CS 672 - Seminar on Algorithmic Robotics
Focus on Robot Manipulation
In artificial intelligence, an intelligent agent is an autonomous entity, which observes its environment through sensors, acts upon the environment using actuators and directs its activity towards achieving goals, i.e. it is "rational". A robot manipulator is the prototypical embodiment of an intelligent agent. Solving robot manipulation problems requires reasoning about the physical world and building upon foundational mathematical principles. At the same time, one can use as inspiration the impressive manipulation capabilities of biological organisms.
Description of manipulation from the book "Mechanics of Robotic Manipulation" by Matt Mason: Manipulation is the process of using one's hands to rearrange one's environment. There are many facets to manipulation. Manipulation is an art, since it is practiced by all of us, without any systematic or fundamental understanding of the process. Manipulation is also an engineering discipline, for there are some systematic tools for applying robotic manipulation to various problems. Finally, manipulation is also a science, since it is a process that engages our curiosity, which we can explore using scientific methods.
Motivation for Robot Manipulation
Commercially available robotic toys and vacuum cleaners inhabit our living spaces, and robotic vehicles have raced across the desert. These successes appear to foreshadow an explosion of robotic applications in our daily lives, but without advances in robot manipulation, many promising robotic applications will not be possible. Whether in a domestic setting or the workplace, we would like robots to physically alter the world through contact. Robots have long been imagined as mechanical workers, helping us in our daily life. Research on manipulation in human environments may someday lead to robots that work alongside us, extending the time an elderly person can live at home, providing physical assistance to a worker on an assembly line, or helping with household chores.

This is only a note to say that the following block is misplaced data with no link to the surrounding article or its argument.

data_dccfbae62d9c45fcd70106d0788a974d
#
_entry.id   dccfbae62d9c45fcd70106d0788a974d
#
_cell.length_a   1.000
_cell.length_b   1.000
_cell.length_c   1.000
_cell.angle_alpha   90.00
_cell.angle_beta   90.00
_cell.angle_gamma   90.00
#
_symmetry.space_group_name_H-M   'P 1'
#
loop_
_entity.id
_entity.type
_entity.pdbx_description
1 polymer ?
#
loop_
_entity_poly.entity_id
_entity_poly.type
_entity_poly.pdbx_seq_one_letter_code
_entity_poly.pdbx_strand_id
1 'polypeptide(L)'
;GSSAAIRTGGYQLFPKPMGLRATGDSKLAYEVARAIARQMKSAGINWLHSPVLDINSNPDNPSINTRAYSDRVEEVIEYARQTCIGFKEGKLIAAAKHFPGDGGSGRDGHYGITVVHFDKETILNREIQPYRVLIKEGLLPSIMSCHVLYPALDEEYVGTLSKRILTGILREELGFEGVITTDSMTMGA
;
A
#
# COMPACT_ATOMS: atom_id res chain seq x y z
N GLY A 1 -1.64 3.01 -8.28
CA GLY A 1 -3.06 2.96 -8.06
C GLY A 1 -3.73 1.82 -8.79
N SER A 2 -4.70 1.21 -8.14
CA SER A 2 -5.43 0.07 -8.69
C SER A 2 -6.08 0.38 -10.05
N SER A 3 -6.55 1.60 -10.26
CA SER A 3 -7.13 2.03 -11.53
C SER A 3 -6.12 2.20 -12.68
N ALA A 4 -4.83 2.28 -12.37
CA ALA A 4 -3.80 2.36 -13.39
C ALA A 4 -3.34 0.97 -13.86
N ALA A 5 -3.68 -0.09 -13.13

Within factories around the world, robots perform heroic feats of manipulation on a daily basis. They lift massive objects, move with blurring speed, and repeat complex performances with unerring precision. Yet outside of carefully controlled settings, even for the most sophisticated robot it would be difficult to get a glass of water. The everyday manipulation tasks we take for granted would stump the greatest robot bodies and brains in existence today. Why are robots so incompetent in unstructured, human environments?
The above motivating material for robot manipulation comes from the paper "Challenges for Robot Manipulation in Human Environments" by Kemp, Edsinger, Torres-Jara, IEEE Robotics and Automation Magazine, March 2007.
This Computer Science seminar will cover fundamental mathematical and algorithmic techniques that are important for achieving autonomous manipulation with modern robots. The course will be split into the following components:
- Mathematical foundations of robot manipulation: i.e., mathematics of rigid motion, forward and inverse kinematics solutions, the notions of a manipulator Jacobian, velocity kinematics and manipulability will also be discussed.
- Motion and task planning for manipulation: i.e., computing paths for robotic arms, trajectory generation, pick-and-place manipulation, rearrangment and multi-arm manipulation, quasi-static and dynamic manipulation, considering more complex hands, etc.
- Interaction with sensing and vision: i.e., object detection and pose estimation, manipulation under uncertainty, visual servoing foundations, etc.